The one that was SO popular, and received such critical acclaim, and that I threw across the room at the end, was Cold Mountain. Excellent story, interesting characters, beautifully written, and I loved it until the last few pages, when for no reason that I understand, the author turned the Ulysses legend he had been channeling 180 degrees and ended badly. That was just wrong.

  34. Luci says:

    I must say my vot eon the poll went to ‘no’. Bittersweet stories might be the best written ones but i am sorry I NEED a HEA. I need second chances to be possible, real love to be within everyone’s reach, even if characters have suffered through a heck of a lot and a lot there must be light at the end of the tunnel, otherwise what is the whole point, if you don’t get to hope. HEA in books make me believe they are possible in real life too.

    Having said that, I watched Titanic when i was 18 and loved it, except i was disappointed that Jack died :(. A Walk to Remember – I watched it thinking it was a romantic comedy, and had no idea it was based on NS’s book. I was shocked and i mean really shocked when the main female character died from cancer. I was expecting her to recover – after all it was a romantic film – wrong!

    I read the Time Traveler’s Wife too and it was a great great book. But probably, if i picked it up to read it today I wouldn’t. I read to escape, i read for comfort and relaxation nowadays.

    I get clients coming to my used book shop and going “here, read this book. It’s fantastic! I cried buckets.” and I go “erm, thank you I am sure its great, but no thank you. don’t want to read a story and feel down”.

    I don’t mind an angsty book but the HEA is a must for me.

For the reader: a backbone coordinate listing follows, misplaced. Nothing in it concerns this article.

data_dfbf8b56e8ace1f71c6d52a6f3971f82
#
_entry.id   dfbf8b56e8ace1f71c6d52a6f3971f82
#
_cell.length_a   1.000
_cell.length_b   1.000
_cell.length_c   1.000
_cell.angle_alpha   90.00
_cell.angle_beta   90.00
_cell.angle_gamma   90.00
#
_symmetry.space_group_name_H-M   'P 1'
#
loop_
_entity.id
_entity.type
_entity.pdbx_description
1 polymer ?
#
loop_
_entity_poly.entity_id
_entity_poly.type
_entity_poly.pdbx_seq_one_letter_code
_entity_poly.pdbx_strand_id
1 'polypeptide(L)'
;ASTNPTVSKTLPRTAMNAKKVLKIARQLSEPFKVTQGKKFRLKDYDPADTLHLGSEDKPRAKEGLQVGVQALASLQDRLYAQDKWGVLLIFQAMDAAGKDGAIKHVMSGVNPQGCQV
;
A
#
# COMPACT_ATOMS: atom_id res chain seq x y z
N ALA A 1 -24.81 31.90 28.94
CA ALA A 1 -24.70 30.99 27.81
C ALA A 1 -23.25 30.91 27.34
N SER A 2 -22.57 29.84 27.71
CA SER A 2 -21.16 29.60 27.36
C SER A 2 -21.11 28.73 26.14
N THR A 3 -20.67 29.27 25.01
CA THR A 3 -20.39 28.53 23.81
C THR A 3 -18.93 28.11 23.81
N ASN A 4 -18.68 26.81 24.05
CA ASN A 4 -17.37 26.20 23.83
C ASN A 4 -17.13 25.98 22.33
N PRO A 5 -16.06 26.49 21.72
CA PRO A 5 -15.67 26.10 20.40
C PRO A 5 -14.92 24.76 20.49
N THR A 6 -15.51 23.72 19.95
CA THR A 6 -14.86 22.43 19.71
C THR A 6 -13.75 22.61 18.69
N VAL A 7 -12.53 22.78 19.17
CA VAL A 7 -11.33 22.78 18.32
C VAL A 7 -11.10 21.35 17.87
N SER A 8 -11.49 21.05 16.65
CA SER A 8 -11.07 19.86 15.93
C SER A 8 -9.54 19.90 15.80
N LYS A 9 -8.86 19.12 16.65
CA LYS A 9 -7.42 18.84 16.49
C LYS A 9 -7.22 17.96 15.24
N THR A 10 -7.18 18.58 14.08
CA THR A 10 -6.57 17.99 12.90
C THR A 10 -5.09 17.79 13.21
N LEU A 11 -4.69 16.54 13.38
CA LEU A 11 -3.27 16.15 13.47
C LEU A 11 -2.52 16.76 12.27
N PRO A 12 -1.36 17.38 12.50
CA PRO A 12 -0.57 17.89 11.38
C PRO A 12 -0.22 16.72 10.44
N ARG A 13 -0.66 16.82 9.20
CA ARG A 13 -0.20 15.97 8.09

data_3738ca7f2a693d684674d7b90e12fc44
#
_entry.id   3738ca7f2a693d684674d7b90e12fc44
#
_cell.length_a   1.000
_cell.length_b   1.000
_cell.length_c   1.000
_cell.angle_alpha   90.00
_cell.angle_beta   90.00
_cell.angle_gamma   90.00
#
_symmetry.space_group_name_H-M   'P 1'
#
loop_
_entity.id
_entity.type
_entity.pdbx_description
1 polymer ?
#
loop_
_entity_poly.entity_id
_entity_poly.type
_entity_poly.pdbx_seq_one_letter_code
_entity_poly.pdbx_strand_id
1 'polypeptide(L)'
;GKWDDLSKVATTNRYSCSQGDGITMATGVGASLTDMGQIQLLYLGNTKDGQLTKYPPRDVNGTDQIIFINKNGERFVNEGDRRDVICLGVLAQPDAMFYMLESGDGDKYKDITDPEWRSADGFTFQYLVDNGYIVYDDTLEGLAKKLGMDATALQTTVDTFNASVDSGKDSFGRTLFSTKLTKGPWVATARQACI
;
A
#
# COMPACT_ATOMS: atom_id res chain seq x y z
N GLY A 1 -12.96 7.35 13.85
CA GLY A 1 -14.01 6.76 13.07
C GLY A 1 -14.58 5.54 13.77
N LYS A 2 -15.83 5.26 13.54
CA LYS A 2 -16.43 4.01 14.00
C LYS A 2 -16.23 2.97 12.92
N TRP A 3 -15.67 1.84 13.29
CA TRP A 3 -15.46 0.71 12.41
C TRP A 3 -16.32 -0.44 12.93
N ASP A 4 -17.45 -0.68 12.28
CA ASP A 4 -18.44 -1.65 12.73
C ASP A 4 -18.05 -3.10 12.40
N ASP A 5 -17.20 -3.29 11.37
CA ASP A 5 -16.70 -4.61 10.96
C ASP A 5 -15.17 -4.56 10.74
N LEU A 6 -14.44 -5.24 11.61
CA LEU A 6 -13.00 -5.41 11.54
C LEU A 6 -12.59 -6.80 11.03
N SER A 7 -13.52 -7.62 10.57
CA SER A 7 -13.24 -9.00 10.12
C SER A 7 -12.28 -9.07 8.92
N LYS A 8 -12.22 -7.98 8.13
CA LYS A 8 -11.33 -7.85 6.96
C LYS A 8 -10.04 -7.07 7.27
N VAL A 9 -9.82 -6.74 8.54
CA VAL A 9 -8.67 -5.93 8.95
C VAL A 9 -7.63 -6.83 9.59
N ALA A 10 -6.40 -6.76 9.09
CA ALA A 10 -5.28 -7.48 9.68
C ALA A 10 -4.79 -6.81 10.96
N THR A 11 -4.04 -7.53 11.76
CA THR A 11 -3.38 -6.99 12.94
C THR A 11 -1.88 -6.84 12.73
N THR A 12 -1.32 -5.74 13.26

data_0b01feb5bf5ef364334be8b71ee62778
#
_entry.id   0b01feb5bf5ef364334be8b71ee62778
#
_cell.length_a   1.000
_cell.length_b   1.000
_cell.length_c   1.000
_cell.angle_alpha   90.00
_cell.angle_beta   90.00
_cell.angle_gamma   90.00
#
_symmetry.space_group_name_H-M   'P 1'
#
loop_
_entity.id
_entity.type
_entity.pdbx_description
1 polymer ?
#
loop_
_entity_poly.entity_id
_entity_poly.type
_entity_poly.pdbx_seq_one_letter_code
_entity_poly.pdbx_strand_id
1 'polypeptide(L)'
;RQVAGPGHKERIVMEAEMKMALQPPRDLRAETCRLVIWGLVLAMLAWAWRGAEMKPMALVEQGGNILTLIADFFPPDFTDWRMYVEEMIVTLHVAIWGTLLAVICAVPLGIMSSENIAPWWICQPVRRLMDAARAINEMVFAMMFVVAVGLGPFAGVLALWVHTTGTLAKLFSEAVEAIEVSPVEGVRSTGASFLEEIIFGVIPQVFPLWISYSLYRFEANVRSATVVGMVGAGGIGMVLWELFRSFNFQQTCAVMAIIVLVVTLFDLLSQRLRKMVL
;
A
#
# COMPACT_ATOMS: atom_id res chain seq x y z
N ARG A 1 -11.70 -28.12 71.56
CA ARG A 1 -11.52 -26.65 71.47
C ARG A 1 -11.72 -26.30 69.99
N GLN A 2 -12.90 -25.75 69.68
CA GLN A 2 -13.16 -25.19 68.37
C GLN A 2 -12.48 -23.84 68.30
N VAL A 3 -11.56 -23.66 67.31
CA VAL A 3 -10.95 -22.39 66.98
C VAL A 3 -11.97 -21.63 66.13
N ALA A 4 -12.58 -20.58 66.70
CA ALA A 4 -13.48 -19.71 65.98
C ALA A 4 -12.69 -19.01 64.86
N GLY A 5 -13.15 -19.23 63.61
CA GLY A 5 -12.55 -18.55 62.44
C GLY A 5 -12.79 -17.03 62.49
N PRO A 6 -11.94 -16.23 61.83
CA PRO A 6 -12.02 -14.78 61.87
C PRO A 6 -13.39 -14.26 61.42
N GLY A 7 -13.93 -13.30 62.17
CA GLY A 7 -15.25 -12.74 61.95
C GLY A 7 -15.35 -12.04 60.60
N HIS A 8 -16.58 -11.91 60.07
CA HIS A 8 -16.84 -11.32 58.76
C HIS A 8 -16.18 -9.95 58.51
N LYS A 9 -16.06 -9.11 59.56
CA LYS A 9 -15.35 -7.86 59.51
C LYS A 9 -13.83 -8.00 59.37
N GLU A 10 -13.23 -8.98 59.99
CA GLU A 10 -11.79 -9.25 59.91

35. xina says:

    I might be wrong, but I think I remember reading somewhere that Paullina Simons wrote The Bronze Horseman as a single book. She didn’t plan on giving Tatia and Alexander a happy ending, but her husband encouraged her to write a sequel because he liked Alexander. The ending to that book was so sad. Yes, I was crying buckets and e-mailed the author the next day to see if there was a sequel in the works. Her response may have been where I found out that info about a HEA.

  36. Susan/DC says:

    Thanks to RobinB for the correction. It’s been years since I saw the movie, but that’s no excuse for not only mis-identifying her but turning her into the wife of a chief competitor!

    Another moment in Titanic that was quite poignant was when Victor Garber, as one of the men who designed the ship (IIRC, which I’ve already shown I may not), stopped the clock to mark the ship’s passing, much as one would stop a clock when a person died. I’m not a hater of the film, as I thought it had many lovely small moments like that, I just didn’t adore it the way some did. Perhaps my sense of the whole was colored by the waste of the ending — “Grey’s Anatomy” did it better when Izzy used Denny’s money to set up the clinic in his memory.

  37. KristieJ says:

    I hates them with a passion! It took me days to get over Sommersby. And don’t even get me started on Message in a Bottle. Cold Mountain, why?????
    Real life is sad enough. I don’t need it in my book/movie life too.

  38. I voted yes, and I will add qualifications. I absolutely require a HEA in my romances, no matter how angsty (and I do prefer angsty) but in non genre (primarily historical, as that’s mostly what I read in and out of genre) I can take some bittersweet; the bitter can make the sweet all the sweeter.

    In Phillipa Gregory’s A Respectable Trade, lovers Sarah and Mehuru do not get a HEA, but their son will see something truly world changing in his lifetime. For me, it works.

    I loved Titanic, but will not be rewatching the movie, unless it’s certain scenes with sound off. Mr DiCaprio doesn’t do it for me. I like the spectacle of the flim. One shot of the woman’s body floating in a flooded ballroom is both macabre and beautiful at once. The short scenes of the steerage passengers touch me – the Irish mother tucking her children into bed, the elderly couple lying down and embracing, etc. Poignant human moments that make the emotion real. Throwing the necklace in the ocean, though? Dumb.